Hemp Amendments Could Block DEA From Interfering With Programs Legalized By States

May 29th, 2014 – The U.S. House will vote on two amendments Thursday that would Picture 26prohibit the Drug Enforcement Administration from interfering with industrial hemp programs and cultivation that have been legalized by states.

One hemp-related amendment would prohibit the Department of Justice, including the DEA, from blocking states from importing hemp seeds to grow for state industrial hemp research programs made legal by the recent passage of the federal farm bill. The amendment to the Commerce, Justice, Science and Related Agencies Appropriations Act, which controls the DEA’s budget, was offered by Rep. Thomas Massie (R-Ky.).

The other hemp amendment, offered by Rep. Suzanne Bonamici (D-Ore.), would prohibit the DOJ from spending funds to prevent a state from implementing its own laws that authorize the use, distribution, possession or cultivation of industrial hemp.

The hemp amendments come in the wake of a high-profile DEA seizure earlier this month of a 250-pound shipment of industrial hemp seeds intended for use in Kentucky’s hemp-growing pilot program. Kentucky sued the DEA for release of the seeds. They were released a little more than a week later, after the state’s agricultural department obtained a special permit.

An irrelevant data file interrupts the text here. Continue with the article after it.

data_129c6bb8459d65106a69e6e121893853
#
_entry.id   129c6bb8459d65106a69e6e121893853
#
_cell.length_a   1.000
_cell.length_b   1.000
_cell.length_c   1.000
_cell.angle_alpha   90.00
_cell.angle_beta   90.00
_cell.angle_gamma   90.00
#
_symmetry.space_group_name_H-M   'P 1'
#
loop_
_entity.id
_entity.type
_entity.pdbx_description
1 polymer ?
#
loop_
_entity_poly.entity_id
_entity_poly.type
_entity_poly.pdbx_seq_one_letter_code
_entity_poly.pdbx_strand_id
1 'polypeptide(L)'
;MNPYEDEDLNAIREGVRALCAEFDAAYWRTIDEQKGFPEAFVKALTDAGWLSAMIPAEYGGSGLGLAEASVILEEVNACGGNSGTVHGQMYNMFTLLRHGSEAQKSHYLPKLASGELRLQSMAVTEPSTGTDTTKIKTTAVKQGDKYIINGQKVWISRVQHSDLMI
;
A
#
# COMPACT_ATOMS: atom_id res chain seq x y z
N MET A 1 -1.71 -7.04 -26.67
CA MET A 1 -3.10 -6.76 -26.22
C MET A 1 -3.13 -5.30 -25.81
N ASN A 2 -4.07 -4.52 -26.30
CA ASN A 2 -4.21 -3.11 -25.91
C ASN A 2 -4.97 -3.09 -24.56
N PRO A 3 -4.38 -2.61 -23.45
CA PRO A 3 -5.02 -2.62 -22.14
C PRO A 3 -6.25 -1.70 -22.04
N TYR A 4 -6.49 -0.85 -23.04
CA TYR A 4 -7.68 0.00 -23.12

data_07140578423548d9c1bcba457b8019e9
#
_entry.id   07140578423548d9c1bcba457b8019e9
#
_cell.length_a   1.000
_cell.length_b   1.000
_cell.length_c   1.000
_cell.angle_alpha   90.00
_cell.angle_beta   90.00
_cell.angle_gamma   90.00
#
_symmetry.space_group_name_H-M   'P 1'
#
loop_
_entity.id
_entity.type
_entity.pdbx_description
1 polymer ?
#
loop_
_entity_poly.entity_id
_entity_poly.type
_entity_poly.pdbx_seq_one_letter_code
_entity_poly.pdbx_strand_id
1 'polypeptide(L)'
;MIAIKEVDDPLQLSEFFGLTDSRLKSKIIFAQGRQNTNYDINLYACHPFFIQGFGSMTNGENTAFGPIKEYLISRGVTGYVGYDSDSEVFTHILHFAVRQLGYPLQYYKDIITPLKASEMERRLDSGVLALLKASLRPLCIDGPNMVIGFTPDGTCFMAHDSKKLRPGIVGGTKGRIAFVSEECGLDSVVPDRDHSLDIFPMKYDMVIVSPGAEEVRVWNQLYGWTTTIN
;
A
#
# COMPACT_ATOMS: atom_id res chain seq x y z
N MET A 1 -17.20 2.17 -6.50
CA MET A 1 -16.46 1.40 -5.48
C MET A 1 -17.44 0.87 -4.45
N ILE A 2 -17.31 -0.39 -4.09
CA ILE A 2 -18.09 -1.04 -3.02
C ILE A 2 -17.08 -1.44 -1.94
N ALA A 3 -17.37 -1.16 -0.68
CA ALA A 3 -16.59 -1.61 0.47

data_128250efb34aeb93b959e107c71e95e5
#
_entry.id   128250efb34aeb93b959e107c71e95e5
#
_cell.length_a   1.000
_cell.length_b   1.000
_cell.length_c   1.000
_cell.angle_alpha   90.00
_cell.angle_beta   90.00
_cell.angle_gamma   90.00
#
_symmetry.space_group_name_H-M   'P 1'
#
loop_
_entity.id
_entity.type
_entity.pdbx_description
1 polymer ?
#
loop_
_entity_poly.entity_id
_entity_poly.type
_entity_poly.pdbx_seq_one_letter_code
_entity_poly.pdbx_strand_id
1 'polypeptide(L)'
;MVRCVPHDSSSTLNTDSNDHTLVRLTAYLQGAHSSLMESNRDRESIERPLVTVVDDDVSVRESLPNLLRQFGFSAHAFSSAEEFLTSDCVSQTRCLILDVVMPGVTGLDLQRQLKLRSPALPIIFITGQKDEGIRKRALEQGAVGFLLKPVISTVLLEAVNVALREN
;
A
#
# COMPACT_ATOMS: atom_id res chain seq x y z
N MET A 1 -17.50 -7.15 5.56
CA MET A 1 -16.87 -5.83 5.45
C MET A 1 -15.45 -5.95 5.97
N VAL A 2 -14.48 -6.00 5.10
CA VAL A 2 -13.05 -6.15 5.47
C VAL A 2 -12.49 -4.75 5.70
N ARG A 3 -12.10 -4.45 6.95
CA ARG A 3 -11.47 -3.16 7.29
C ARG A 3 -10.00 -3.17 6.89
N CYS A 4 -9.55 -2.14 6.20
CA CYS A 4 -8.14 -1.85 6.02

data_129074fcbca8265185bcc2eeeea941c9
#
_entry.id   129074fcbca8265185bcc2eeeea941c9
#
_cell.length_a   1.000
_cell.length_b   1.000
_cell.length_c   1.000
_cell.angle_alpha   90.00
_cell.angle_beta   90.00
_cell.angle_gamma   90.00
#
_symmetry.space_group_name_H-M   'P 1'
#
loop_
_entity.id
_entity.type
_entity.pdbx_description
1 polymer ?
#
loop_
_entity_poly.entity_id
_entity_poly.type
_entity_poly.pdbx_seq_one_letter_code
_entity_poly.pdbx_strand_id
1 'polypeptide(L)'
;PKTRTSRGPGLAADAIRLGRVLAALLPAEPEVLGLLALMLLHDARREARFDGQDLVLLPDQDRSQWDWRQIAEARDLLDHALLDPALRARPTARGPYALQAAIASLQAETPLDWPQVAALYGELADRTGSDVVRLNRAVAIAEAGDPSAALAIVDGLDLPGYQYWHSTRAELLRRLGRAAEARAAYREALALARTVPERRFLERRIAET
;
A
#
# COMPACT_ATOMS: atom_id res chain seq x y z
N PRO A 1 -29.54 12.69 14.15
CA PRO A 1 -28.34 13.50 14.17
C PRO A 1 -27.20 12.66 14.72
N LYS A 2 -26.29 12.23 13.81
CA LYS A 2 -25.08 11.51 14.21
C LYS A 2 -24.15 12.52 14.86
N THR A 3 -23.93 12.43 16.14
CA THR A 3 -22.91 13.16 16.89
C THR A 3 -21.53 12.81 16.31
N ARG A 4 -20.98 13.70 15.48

The DEA action incensed Democratic and Republican lawmakers involved in the new industrial hemp laws, drawing condemnation from Kentucky Agriculture Commissioner James Comer (R), Sen. Mitch McConnell (R-Ky.), his Democratic challenger and Kentucky Secretary of State Alison Lundergan Grimes, Rep. Earl Blumenauer (D-Ore.) and Sen. Rand Paul (R-Ky.).

DEA chief Michele Leonhart is known to be a foe of hemp. She previously told a group of sheriffs she was upset by a flag made of industrial hemp that flew over the U.S. Capitol on July 4, 2013, at the behest of Rep. Jared Polis (D-Colo.).

Currently, 15 states have legalized industrial hemp production, and about two dozen others have introduced legislation that, if passed, would authorize research, set up a regulatory framework or legalize the growing of industrial hemp.

Hemp is the same species as marijuana — Cannabis sativa — but it contains little to no THC, the psychoactive ingredient in marijuana associated with the “high” sensation.

Hemp, sometimes called marijuana’s “sober cousin,” has a long history in America and has been used in a wide range of household products, including paper, cosmetics and textiles. In the 1700s, American colonial farmers were required by law to grow the plant, and it was used for hundreds of years in the U.S. to make rope, lamp oil and much more.

American industrial hemp production peaked in 1943, with more than 150 million pounds from 146,200 harvested acres. Production dropped to zero in the late 1950s as a result of “anti-drug sentiment and competition from synthetic fibers,” according to The Associated Press.


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